Rader said he became close friends with Hodges in 2001, when they gathered in Birmingham to film the documentary. After suffering a stroke in 1999, which hampered his ability to speak, he said, Rader underwent therapy for the sole purpose of being able to properly thank Hodges. “I wanted to honor him,” he said. “I went through maybe five or six years of therapy to get better.”
Hodges died in 2005, and the Raders flew to Birmingham to attend his funeral. “He was an amazing man … but he was so smart because of the way he negotiated with the Germans,” said June.
She and Bernie have three children and seven grandchildren. Bernie said he has given more than 150 presentations in the past 10 years, traveling to high schools and libraries to retell his story. “It’s ancient history to the kids,” said June. “And when they meet an actual soldier and a POW, they find it very interesting.”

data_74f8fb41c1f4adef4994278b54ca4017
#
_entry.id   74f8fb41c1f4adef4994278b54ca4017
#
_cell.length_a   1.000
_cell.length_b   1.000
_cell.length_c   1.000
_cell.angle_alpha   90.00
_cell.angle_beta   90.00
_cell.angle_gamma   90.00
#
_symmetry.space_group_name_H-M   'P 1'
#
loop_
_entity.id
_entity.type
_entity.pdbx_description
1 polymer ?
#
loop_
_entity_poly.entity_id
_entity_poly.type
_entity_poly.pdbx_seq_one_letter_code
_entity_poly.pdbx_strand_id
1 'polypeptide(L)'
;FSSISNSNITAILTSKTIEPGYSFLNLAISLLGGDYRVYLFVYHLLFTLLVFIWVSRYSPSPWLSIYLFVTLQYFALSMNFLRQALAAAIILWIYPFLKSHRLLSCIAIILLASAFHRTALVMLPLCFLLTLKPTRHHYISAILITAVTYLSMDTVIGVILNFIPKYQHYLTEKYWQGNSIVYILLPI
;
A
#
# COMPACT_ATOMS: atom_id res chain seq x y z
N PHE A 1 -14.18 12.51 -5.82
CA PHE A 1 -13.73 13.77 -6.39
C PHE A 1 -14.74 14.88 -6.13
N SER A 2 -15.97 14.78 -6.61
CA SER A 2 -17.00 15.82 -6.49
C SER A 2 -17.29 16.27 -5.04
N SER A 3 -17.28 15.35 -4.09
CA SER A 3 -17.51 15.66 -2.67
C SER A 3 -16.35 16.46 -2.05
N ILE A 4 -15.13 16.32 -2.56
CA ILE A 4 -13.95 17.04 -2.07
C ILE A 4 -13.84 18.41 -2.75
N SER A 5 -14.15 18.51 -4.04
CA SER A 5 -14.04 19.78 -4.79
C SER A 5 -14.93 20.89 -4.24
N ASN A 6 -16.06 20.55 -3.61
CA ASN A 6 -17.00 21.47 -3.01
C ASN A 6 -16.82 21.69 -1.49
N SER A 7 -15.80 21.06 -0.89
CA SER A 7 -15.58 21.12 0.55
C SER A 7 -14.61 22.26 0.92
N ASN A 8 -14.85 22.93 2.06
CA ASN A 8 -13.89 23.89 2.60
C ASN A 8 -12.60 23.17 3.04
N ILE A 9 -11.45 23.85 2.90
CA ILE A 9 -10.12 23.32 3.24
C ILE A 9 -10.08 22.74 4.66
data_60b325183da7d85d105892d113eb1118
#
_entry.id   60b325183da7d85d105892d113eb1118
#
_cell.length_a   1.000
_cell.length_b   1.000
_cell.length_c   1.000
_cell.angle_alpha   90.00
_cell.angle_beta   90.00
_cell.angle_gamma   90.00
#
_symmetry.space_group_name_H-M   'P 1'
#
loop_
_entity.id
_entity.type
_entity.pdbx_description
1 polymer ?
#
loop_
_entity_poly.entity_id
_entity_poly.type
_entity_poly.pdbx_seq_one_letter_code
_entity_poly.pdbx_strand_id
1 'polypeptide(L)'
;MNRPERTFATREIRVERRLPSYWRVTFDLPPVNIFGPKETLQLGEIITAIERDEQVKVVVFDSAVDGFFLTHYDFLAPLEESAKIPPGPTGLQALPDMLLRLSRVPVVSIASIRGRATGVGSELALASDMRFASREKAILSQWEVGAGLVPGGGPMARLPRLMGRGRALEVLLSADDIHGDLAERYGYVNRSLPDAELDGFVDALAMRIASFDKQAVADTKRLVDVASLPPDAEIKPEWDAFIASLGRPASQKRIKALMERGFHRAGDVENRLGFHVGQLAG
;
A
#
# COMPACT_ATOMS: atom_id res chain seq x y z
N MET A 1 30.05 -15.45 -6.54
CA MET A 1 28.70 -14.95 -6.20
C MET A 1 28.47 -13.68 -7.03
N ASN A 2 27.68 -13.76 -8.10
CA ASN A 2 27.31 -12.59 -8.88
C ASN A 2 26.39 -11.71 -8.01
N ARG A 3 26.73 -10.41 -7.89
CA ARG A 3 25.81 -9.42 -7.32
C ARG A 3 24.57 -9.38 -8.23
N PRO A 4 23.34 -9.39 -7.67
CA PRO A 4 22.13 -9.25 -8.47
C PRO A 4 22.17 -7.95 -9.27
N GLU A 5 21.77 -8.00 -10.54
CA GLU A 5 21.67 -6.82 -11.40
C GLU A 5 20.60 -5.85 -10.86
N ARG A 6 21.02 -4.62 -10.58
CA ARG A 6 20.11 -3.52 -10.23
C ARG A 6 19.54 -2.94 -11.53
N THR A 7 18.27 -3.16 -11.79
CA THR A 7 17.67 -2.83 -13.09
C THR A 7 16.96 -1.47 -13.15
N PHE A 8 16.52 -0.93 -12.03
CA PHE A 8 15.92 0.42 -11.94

In 2004, the couple returned to Brittany to try to find the dog tags that Rader had buried 60 years earlier, but were unsuccessful. On Veterans Day in 2007, Rader was presented the French Legion of Honor, the highest award the French government gives to a civilian, in Washington D.C. — by then French President Nicolas Sarkozy.
“Oral histories from people such as Bernie Rader are important to us all,” said Jude Schanzer, who does public relations work for the East Meadow library. “We must learn from those who have experienced the best and the worst the world has thrown at mankind. In this way we can go forward to continue their journey, and honor those who worked so hard to give us a better world.”